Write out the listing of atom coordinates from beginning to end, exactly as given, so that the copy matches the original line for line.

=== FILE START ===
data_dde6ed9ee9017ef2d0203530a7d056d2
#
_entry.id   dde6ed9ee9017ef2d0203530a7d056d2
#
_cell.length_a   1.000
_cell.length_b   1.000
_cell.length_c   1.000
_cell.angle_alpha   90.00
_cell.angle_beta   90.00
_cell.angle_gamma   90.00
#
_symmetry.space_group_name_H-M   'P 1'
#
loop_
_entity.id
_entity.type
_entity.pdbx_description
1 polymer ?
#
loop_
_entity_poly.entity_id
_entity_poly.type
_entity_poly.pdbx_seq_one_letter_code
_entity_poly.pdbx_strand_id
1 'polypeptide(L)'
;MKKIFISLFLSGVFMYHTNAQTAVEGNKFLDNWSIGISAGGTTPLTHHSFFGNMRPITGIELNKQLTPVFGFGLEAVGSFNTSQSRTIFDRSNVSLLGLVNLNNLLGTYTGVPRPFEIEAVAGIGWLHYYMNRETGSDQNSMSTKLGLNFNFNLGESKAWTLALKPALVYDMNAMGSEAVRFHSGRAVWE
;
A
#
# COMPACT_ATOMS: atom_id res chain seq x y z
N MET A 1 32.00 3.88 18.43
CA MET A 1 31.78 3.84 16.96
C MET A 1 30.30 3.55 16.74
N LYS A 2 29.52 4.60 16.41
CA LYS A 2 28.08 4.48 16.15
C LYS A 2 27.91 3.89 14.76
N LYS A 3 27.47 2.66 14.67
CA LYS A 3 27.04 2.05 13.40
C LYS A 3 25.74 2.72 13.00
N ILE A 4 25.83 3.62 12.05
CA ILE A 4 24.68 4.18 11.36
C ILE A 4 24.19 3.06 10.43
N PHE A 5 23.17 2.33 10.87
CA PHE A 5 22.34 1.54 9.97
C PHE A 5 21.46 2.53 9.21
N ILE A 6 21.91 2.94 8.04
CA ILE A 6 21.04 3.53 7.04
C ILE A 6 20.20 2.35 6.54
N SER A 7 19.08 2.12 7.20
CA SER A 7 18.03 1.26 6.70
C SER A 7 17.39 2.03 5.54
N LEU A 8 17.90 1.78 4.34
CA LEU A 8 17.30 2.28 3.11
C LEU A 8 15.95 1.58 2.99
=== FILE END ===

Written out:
data_dde6ed9ee9017ef2d0203530a7d056d2
#
_entry.id   dde6ed9ee9017ef2d0203530a7d056d2
#
_cell.length_a   1.000
_cell.length_b   1.000
_cell.length_c   1.000
_cell.angle_alpha   90.00
_cell.angle_beta   90.00
_cell.angle_gamma   90.00
#
_symmetry.space_group_name_H-M   'P 1'
#
loop_
_entity.id
_entity.type
_entity.pdbx_description
1 polymer ?
#
loop_
_entity_poly.entity_id
_entity_poly.type
_entity_poly.pdbx_seq_one_letter_code
_entity_poly.pdbx_strand_id
1 'polypeptide(L)'
;MKKIFISLFLSGVFMYHTNAQTAVEGNKFLDNWSIGISAGGTTPLTHHSFFGNMRPITGIELNKQLTPVFGFGLEAVGSFNTSQSRTIFDRSNVSLLGLVNLNNLLGTYTGVPRPFEIEAVAGIGWLHYYMNRETGSDQNSMSTKLGLNFNFNLGESKAWTLALKPALVYDMNAMGSEAVRFHSGRAVWE
;
A
#
# COMPACT_ATOMS: atom_id res chain seq x y z
N MET A 1 32.00 3.88 18.43
CA MET A 1 31.78 3.84 16.96
C MET A 1 30.30 3.55 16.74
N LYS A 2 29.52 4.60 16.41
CA LYS A 2 28.08 4.48 16.15
C LYS A 2 27.91 3.89 14.76
N LYS A 3 27.47 2.66 14.67
CA LYS A 3 27.04 2.05 13.40
C LYS A 3 25.74 2.72 13.00
N ILE A 4 25.83 3.62 12.05
CA ILE A 4 24.68 4.18 11.36
C ILE A 4 24.19 3.06 10.43
N PHE A 5 23.17 2.33 10.87
CA PHE A 5 22.34 1.54 9.97
C PHE A 5 21.46 2.53 9.21
N ILE A 6 21.91 2.94 8.04
CA ILE A 6 21.04 3.53 7.04
C ILE A 6 20.20 2.35 6.54
N SER A 7 19.08 2.12 7.20
CA SER A 7 18.03 1.26 6.70
C SER A 7 17.39 2.03 5.54
N LEU A 8 17.90 1.78 4.34
CA LEU A 8 17.30 2.28 3.11
C LEU A 8 15.95 1.58 2.99